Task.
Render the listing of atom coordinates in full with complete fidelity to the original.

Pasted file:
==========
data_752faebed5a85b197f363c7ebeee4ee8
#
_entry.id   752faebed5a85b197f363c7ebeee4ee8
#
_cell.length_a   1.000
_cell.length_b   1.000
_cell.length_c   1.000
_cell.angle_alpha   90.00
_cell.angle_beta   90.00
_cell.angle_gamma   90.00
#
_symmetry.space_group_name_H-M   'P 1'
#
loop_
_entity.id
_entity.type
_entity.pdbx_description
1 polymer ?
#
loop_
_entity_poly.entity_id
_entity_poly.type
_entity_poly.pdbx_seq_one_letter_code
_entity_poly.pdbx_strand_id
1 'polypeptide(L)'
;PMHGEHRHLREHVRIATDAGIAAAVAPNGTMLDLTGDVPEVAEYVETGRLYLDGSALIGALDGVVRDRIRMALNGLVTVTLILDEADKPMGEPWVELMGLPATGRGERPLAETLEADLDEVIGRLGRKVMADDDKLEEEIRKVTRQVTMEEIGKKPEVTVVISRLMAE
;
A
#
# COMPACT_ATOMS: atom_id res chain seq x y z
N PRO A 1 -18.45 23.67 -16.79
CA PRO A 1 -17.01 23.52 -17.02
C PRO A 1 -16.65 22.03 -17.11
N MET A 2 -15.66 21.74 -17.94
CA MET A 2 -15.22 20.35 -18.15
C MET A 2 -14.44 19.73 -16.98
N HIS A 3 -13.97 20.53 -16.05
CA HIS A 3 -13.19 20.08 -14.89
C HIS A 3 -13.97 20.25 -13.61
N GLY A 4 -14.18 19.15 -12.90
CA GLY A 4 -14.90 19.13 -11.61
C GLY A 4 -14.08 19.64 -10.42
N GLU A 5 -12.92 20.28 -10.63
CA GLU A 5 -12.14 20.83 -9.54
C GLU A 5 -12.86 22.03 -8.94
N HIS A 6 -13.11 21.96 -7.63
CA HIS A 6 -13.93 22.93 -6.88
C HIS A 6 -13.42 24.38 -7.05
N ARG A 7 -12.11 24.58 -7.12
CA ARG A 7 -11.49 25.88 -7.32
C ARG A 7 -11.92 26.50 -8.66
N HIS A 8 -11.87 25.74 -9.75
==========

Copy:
data_752faebed5a85b197f363c7ebeee4ee8
#
_entry.id   752faebed5a85b197f363c7ebeee4ee8
#
_cell.length_a   1.000
_cell.length_b   1.000
_cell.length_c   1.000
_cell.angle_alpha   90.00
_cell.angle_beta   90.00
_cell.angle_gamma   90.00
#
_symmetry.space_group_name_H-M   'P 1'
#
loop_
_entity.id
_entity.type
_entity.pdbx_description
1 polymer ?
#
loop_
_entity_poly.entity_id
_entity_poly.type
_entity_poly.pdbx_seq_one_letter_code
_entity_poly.pdbx_strand_id
1 'polypeptide(L)'
;PMHGEHRHLREHVRIATDAGIAAAVAPNGTMLDLTGDVPEVAEYVETGRLYLDGSALIGALDGVVRDRIRMALNGLVTVTLILDEADKPMGEPWVELMGLPATGRGERPLAETLEADLDEVIGRLGRKVMADDDKLEEEIRKVTRQVTMEEIGKKPEVTVVISRLMAE
;
A
#
# COMPACT_ATOMS: atom_id res chain seq x y z
N PRO A 1 -18.45 23.67 -16.79
CA PRO A 1 -17.01 23.52 -17.02
C PRO A 1 -16.65 22.03 -17.11
N MET A 2 -15.66 21.74 -17.94
CA MET A 2 -15.22 20.35 -18.15
C MET A 2 -14.44 19.73 -16.98
N HIS A 3 -13.97 20.53 -16.05
CA HIS A 3 -13.19 20.08 -14.89
C HIS A 3 -13.97 20.25 -13.61
N GLY A 4 -14.18 19.15 -12.90
CA GLY A 4 -14.90 19.13 -11.61
C GLY A 4 -14.08 19.64 -10.42
N GLU A 5 -12.92 20.28 -10.63
CA GLU A 5 -12.14 20.83 -9.54
C GLU A 5 -12.86 22.03 -8.94
N HIS A 6 -13.11 21.96 -7.63
CA HIS A 6 -13.93 22.93 -6.88
C HIS A 6 -13.42 24.38 -7.05
N ARG A 7 -12.11 24.58 -7.12
CA ARG A 7 -11.49 25.88 -7.32
C ARG A 7 -11.92 26.50 -8.66
N HIS A 8 -11.87 25.74 -9.75